It's Really Not That Difficult

After my last post I thought it'd be wise to take something of a break from blogs. As you can imagine though, that's been fairly difficult. The internet has made it so news organizations and blogs have become so interconnected you practically can't avoid one without seeing the other, and I want to keep up on the news of some things. As a result, I've largely accepted I'll just have to watch and try to resist saying anything about how stupid what people are saying is. And yes, it is all quite stupid.

Today I'd like to talk about one of the more remarkable examples, largely because it involves an update on a story I posted about here a while back. As people who've followed this blog know, I've discussed the Berkeley Earth Station Temperature project, obnoxiously titled BEST (seriously, who is arrogant enough to title their work "BEST"?), a number of times. There work has received some attention in the global warming debate, and I want to make it clear I don't focus on it because I think there is some great fraud going on in which they manufacture global warming to advance some political cause. I just think their work is crap.

Oh, and I don't like that the group compared me to a Holocaust denier. Yeah, that actually happened. It's not important in the grand scheme of things, but I do think it's rather remarkable the sort of response one might get from BEST representatives when pointing out issues with their work can be something like:

But you realize that the brandons of the world would remain skeptical. You know there is uncertainty over exactly how many died in the holocaust.

That was a remark from one Steven Mosher, comparing me to a Holocaust denier in a discussion I wasn't even involved in because he dislikes the fact I criticize his group's work. It's about as pathetic of behavior as you can find on a moral level.

But today I'd like to discuss behavior that's even worse. Nor on a social level, mind you. It isn't as socially disgraceful as smearing people like that simply for having the audacity to question your work. It is as morally reprehensible though. You see, the BEST group has actively misled the public for about a year now by making false statements which nobody in the media appears to have made any effort to verify.

To understand what I'm talking about, the head of the BEST team, Richard Muller, gave an interview for the Carbon Brief website last April which led to an article by on Roz Pidcock titled:

Prof Richard Muller: Not adjusting global temperature records would be “poor science”

This article gives Muller the opportunity to respond to questions/concerns raised by a number of people about the surface temperature record used to monitor global warming, but it is really nothing but an empty puff piece for Muller to say whatever he wants, regardless of whether or not what he says is true. While there are a number of problems with the piece, the one which I have focused on deals with the hot topic issue of adjustments made to the data. There has been all sorts of talk in certain crowds about how these adjustments exaggerate, or even manufacture, global warming. In response to these concerns, Muller said:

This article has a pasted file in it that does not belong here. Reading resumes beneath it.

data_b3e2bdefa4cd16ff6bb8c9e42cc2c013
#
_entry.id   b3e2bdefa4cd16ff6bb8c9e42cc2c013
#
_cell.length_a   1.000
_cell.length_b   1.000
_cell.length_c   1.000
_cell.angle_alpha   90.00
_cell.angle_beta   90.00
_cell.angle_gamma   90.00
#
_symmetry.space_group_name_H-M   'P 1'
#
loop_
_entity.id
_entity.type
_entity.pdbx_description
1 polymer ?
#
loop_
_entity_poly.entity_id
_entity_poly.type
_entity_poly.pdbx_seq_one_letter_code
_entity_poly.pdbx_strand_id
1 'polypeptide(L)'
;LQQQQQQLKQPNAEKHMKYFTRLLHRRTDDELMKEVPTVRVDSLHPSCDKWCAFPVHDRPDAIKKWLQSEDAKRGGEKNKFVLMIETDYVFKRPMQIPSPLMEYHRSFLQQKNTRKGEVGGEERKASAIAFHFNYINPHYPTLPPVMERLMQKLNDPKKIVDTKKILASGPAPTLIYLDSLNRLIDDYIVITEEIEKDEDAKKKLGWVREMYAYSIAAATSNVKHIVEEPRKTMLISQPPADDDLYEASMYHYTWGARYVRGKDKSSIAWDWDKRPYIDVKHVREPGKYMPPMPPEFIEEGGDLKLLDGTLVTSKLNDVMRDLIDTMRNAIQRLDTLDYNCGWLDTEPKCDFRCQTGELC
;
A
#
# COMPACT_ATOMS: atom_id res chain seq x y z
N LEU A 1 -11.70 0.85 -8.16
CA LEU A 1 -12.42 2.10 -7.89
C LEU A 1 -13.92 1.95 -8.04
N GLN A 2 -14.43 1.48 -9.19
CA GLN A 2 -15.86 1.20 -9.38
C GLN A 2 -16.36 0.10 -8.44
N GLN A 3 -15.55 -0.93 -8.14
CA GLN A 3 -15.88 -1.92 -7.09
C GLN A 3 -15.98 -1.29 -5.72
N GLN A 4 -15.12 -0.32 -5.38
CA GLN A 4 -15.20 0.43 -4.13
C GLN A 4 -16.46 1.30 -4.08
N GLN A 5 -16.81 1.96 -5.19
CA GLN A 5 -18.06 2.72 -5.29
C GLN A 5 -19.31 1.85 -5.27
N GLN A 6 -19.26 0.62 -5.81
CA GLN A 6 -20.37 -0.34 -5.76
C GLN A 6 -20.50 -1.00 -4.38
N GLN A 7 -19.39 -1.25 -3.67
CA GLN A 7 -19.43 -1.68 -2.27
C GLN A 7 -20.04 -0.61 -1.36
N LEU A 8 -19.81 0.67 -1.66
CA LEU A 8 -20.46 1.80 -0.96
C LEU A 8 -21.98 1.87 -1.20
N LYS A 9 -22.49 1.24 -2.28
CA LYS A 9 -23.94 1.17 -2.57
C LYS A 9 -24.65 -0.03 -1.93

“Furthermore, because of the interest, we re-analyzed all the data with ZERO adjustments, just to see what we would get. These results have been made available online. What we found was that the conclusions we had previously drawn were unchanged. The data are available here

This was a hugely important claim for BEST as it had been making the rounds promoting this idea, with them having posted pieces on many sites about the topic (e.g. here). Naturally, when you go around telling a bunch of people what your results are, some people might want to look at those results for themselves. That's why Muller provided a link so they could.

The problem is the link Muller provided didn't go to a page with those results. In fact, those results weren't available anywhere. BEST had never published them for anyone to look at. Nobody anywhere could see them, unless maybe they spoke to BEST directly and got a copy. I know this for a fact because that's exactly what I did. When I saw this article claiming the results had been posted online, I sent an e-mail to BEST asking about what Muller had said:

Heya. A few days ago, an article
was published at The Carbon Brief which quoted Richard Muller